China joined emerging markets from Turkey to Colombia whose debt ratings may rise, a trend that might make it cheaper for them to borrow while escalating pressures for their currencies to appreciate.
China may be upgraded within three months from the fifth-highest ranking of A1, Moody’s Investors Service said in an e-mail today, citing the nation’s economic strength and ability to contain losses from unprecedented lending.
Asia’s role as leader of the world recovery has lured $2 billion of capital inflows daily since 2009, spurring record gains in foreign-exchange reserves, according to DBS Group Holdings Ltd. Intervention by nations including China to limit currency gains is stoking trade tensions, with Brazilian Finance Minister Guido Mantega warning last month of a “currency war.”
“The credit quality of emerging markets is now seen as having substantially improved, this is really unprecedented,” said Frederic Neumann, co-head of Asian economic research at HSBC Holdings Plc in Hong Kong. “That’s why we are seeing tremendous capital inflows, making it a double-edged sword for emerging markets.”
The Shanghai Composite Index closed 3.1 percent higher, the biggest gain in four months. The yuan touched 6.6703, the highest level against the dollar since 1993.
“Certainly this adds to the pressure on China to accelerate the pace of renminbi appreciation,” Prakash Sakpal, an economist at ING Groep NV, said in a phone interview from Singapore, referring to the Moody’s decision. “An upgrade would reflect China’s strong economic growth outlook, which is another way of saying you need a stronger currency.”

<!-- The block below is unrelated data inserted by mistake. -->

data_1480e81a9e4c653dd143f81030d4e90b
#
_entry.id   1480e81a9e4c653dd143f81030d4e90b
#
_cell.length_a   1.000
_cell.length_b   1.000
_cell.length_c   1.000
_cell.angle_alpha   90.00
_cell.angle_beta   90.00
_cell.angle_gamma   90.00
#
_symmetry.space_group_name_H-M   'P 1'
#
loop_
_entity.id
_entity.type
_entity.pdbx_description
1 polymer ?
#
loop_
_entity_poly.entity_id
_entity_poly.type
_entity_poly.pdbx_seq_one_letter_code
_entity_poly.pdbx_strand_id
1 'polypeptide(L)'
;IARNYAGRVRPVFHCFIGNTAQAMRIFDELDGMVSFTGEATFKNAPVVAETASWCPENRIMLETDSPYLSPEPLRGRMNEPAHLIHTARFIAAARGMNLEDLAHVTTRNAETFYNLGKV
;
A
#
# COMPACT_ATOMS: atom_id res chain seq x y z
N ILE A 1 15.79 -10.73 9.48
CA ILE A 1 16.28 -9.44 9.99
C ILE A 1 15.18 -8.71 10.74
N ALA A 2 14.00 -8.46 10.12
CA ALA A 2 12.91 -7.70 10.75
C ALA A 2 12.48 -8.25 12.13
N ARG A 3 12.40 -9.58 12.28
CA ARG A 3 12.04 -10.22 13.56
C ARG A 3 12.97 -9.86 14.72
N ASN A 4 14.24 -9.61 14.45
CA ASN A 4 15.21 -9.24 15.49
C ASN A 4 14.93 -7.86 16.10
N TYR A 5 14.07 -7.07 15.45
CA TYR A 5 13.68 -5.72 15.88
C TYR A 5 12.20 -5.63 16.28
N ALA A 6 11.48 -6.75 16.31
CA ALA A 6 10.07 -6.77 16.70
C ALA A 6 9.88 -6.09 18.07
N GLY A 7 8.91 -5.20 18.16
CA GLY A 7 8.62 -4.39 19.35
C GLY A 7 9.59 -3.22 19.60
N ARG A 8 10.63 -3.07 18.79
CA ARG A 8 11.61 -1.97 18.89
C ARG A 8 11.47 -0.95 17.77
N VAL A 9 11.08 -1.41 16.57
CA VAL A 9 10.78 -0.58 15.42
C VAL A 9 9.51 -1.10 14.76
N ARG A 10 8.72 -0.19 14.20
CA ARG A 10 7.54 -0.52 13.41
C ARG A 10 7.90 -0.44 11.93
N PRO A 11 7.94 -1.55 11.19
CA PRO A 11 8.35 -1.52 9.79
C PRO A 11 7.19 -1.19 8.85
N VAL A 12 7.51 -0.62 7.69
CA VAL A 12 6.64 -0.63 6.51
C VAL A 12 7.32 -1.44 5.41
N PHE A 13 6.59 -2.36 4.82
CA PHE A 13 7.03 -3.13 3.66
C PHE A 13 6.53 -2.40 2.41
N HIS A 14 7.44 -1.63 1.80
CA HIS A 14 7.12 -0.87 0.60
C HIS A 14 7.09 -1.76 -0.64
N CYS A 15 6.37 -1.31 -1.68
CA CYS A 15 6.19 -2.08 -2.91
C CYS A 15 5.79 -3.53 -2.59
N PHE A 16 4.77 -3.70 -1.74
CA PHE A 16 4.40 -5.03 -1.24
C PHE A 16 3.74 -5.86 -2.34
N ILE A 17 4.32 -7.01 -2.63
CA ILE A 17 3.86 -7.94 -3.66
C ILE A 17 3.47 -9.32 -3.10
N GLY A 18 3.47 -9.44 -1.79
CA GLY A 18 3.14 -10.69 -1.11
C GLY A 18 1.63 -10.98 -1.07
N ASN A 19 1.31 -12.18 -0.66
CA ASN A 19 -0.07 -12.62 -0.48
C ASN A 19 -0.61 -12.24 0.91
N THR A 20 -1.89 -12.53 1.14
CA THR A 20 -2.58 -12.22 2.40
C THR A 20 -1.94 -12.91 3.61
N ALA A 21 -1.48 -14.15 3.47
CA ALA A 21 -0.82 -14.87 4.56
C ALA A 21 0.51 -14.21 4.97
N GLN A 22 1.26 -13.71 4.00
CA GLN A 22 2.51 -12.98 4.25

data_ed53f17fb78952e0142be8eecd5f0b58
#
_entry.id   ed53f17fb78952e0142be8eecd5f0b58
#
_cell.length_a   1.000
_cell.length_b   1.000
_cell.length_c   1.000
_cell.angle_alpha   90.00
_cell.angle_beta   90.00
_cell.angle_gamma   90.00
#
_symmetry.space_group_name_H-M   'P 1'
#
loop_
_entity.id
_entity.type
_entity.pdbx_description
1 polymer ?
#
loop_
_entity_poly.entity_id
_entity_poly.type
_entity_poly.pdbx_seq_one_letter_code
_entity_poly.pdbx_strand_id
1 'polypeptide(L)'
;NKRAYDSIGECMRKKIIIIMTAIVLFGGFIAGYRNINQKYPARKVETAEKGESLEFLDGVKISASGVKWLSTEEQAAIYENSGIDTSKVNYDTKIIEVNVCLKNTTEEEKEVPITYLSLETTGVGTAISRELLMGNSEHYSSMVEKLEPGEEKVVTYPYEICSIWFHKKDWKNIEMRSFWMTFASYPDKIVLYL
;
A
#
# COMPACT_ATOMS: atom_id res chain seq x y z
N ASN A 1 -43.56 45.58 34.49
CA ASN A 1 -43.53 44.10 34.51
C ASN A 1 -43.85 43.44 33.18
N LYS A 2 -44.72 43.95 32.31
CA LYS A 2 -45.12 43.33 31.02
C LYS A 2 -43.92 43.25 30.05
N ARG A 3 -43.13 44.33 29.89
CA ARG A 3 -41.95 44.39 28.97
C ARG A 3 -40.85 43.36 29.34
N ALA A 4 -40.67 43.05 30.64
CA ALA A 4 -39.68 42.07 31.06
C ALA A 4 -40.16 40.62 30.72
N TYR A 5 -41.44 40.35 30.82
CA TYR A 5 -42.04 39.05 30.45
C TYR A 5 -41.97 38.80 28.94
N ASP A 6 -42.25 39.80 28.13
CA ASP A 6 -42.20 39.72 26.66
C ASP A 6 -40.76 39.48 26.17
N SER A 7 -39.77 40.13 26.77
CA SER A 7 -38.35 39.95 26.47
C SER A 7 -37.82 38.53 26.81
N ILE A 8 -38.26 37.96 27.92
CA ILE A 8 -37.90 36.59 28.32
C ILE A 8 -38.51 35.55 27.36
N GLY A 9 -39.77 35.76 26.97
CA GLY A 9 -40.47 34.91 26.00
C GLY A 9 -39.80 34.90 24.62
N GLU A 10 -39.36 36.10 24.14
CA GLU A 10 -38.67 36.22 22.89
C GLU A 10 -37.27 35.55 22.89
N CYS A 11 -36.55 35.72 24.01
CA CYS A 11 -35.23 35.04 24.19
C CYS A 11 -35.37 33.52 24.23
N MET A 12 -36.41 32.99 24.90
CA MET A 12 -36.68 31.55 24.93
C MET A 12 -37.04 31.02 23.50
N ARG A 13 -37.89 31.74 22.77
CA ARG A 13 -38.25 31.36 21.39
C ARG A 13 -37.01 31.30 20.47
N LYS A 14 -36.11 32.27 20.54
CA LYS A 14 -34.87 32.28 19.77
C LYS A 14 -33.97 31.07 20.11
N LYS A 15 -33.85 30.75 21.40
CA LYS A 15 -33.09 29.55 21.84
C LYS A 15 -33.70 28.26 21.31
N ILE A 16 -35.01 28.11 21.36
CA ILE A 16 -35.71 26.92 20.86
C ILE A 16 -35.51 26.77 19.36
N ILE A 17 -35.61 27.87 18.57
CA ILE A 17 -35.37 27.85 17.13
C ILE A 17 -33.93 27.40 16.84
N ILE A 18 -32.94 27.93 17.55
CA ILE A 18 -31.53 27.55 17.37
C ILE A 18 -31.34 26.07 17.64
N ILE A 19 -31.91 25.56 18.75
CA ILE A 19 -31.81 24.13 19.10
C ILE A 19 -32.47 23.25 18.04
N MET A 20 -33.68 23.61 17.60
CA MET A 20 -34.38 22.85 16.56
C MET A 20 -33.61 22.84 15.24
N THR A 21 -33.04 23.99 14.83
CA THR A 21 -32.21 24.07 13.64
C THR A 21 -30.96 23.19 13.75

Premier Wen Jiabao’s government has limited gains in the yuan to less than 2.5 percent against the dollar since allowing greater flexibility in the currency in June. Authorities had kept it pegged about 6.83 for almost two years.
China’s resilience after the global financial crisis, and expectations of strong growth over the medium term are key reasons for the review, Moody’s said.
The ratings company also cited what it termed an effective stimulus program, which is now being unwound, the central government’s credit fundamentals, and the likely containment of losses from record lending. China’s growth accelerated to as fast as 11.9 percent in the first quarter of this year after an unprecedented $1.4 trillion of lending in 2009.
Moody’s on Oct. 5 raised the outlook on Turkey’s rating for local and foreign-currency debt to positive from stable. Colombia may be raised to investment grade next year, and the rankings of Bolivia, Paraguay, and Uruguay may also increase, Gabriel Torres, an analyst at Moody’s Investors Service in New York, said yesterday.
By contrast, public debt in some of the world’s largest economies is on an “explosive path,” Standard & Poor’s said in a report today.
In Europe, mounting fiscal problems forced Greece to seek a European Union-led bailout in May, while Irish and Portuguese borrowing costs have soared on concern that they may also need aid.
The International Monetary Fund has estimated China’s ratio of debt to gross domestic product will be 20 percent this year, compared with 133 percent for Greece and 93 percent for the United States. The number for China excludes local-government liabilities.
China’s outstanding government debt, including local- government borrowing, was 6.34 trillion yuan ($950 billion) as of the end of August, according to Chinabond, a clearing house. The nation’s foreign-currency reserves stand at $2.45 trillion.
China’s largest banks weren’t materially damaged by the global crisis and aren’t likely to pose any “sizable contingent liability risk to the government’s balance sheet,” Moody’s said today. Future credit losses will be mostly absorbed “by the banks themselves, either from capital, or from future earnings,” the ratings company said.
Other analysts have signaled greater concern. Fitch Ratings said Sept. 17 China could face a “hangover” from stimulus efforts in 2009, including strong credit growth, “which could still see the emergence of problems requiring sovereign support to clear up, for example in the banking system.”
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